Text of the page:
This is an exercise I did just now, to show why - in the right circumstances - a protective filter is anything but redundant. I took an old, irreparable lens, then got a small piece of grit from the soil in my garden, and gently wiped it back and forth on the front element with a lens wipe (as soon as I applied light pressure, the grit broke down into a number of really tiny particles - just the size you might expect to get on your lens on a windy day at the beach, or if you dropped your camera while walking through the woods - into a muddy puddle, for instance ). Now imagine that this is your lovely DA or FA Limited lens! Of course, careful removal of debris before using a lens wipe, lens-pen or cloth should avoid this kind of thing happening... but what if just one tiny grain of dirt remains? I'm not saying everyone should use protective filters - but this is why I always will (and yes, I choose to remove them when conditions allow or there is significant chance of flare)...
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02-18-2016, 07:20 PM   #12
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That's quite an example you made! :-) Still though, I do not claim the the lens to be indestructible, I only show that a modern lens coating can take more abuse than expected. While a lens protector is reassuring to many people (myself included at times), I'm only saying that I don't lose any sleep over some of my lenses not having them.

For example, I do use protective filters on my zooms, but don't bother with my primes. I can get into dirty situations with the zoom, so it's easier to just take off the filter and clean it directly. As for my primes... while usually not a problem, there have been times when there have been undesirable effects due to the filter, so I do not use them on primes since I only use primes when I want the very best image quality I can get.

Just for the sake for clarity... I am not expressing my view as the best way. I only do what works for me. If someone does or does not like filters, well... that's really a personal decision that I don't comment on. All that matters is that one is happy with their decision and enjoys their hobby or work. Also, this is not directed at anyone. I'm just sharing my thoughts. :-)

Last edited by Albert Siegel; 02-18-2016 at 07:20 PM. Reason: Added smile at end. :-)
02-18-2016, 08:58 PM - 1 Like   #13
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Generally, I don't put filters as well, but I never go out without a hood.. But I always give my front elements a thorough "air bath" from the rocket blower every chance I've got when outside.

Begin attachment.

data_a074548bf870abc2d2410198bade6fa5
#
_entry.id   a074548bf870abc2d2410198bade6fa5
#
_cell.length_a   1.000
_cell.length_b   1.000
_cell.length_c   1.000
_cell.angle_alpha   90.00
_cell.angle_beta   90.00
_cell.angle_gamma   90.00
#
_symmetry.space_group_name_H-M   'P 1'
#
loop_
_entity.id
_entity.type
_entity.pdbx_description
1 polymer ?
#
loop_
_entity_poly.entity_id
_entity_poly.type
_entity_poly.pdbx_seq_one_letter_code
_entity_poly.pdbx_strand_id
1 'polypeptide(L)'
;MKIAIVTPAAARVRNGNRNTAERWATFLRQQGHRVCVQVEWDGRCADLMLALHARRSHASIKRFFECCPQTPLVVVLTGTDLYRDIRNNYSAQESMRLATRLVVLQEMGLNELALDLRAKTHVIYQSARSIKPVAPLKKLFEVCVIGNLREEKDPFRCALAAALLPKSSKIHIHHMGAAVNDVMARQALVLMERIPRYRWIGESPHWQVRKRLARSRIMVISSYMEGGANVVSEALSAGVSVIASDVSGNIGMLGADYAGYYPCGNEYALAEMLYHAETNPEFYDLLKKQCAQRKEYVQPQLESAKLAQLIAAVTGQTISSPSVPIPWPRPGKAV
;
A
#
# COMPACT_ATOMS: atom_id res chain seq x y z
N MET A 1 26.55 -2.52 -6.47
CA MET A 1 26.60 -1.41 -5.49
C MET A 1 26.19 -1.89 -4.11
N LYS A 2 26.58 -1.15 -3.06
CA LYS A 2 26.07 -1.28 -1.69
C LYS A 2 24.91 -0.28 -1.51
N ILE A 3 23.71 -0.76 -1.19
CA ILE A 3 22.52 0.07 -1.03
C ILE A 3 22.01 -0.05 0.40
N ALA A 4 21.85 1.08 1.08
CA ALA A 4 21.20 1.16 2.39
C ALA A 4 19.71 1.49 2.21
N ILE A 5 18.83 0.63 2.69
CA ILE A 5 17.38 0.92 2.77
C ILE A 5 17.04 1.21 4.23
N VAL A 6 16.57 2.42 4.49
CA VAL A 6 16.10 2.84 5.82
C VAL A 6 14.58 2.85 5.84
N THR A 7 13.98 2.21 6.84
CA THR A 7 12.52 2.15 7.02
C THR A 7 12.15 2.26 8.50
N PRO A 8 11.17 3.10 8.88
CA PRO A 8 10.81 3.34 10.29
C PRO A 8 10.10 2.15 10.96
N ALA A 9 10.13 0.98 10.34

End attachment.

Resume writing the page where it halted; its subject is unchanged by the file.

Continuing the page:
The only lens I occasionally use with a filter is my 18-135. It's my go anywhere/sacrificial/lens cap lens
02-19-2016, 01:34 AM   #14
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QuoteOriginally posted by Albert Siegel Quote
That's quite an example you made! :-) Still though, I do not claim the the lens to be indestructible, I only show that a modern lens coating can take more abuse than expected. While a lens protector is reassuring to many people (myself included at times), I'm only saying that I don't lose any sleep over some of my lenses not having them.

For example, I do use protective filters on my zooms, but don't bother with my primes. I can get into dirty situations with the zoom, so it's easier to just take off the filter and clean it directly. As for my primes... while usually not a problem, there have been times when there have been undesirable effects due to the filter, so I do not use them on primes since I only use primes when I want the very best image quality I can get.

Just for the sake for clarity... I am not expressing my view as the best way. I only do what works for me. If someone does or does not like filters, well... that's really a personal decision that I don't comment on. All that matters is that one is happy with their decision and enjoys their hobby or work. Also, this is not directed at anyone. I'm just sharing my thoughts. :-)
Albert - I actually really enjoyed your post; your demonstration was very useful. And I appreciate you weren't trying to be evangelistic At the same time, my reply to you wasn't meant to be dismissive of your preference for not using protective filters. I only intended to provide an alternative view point for anyone reading. Like you, I have - on a few occasions - had undesirable effects from filters, but find Hoya HMC UV(C) Slim Frame to be consistently good, with little or no degradation in IQ (even with flare, unless shooting direct into the light). Even so, I remove my filters in certain circumstances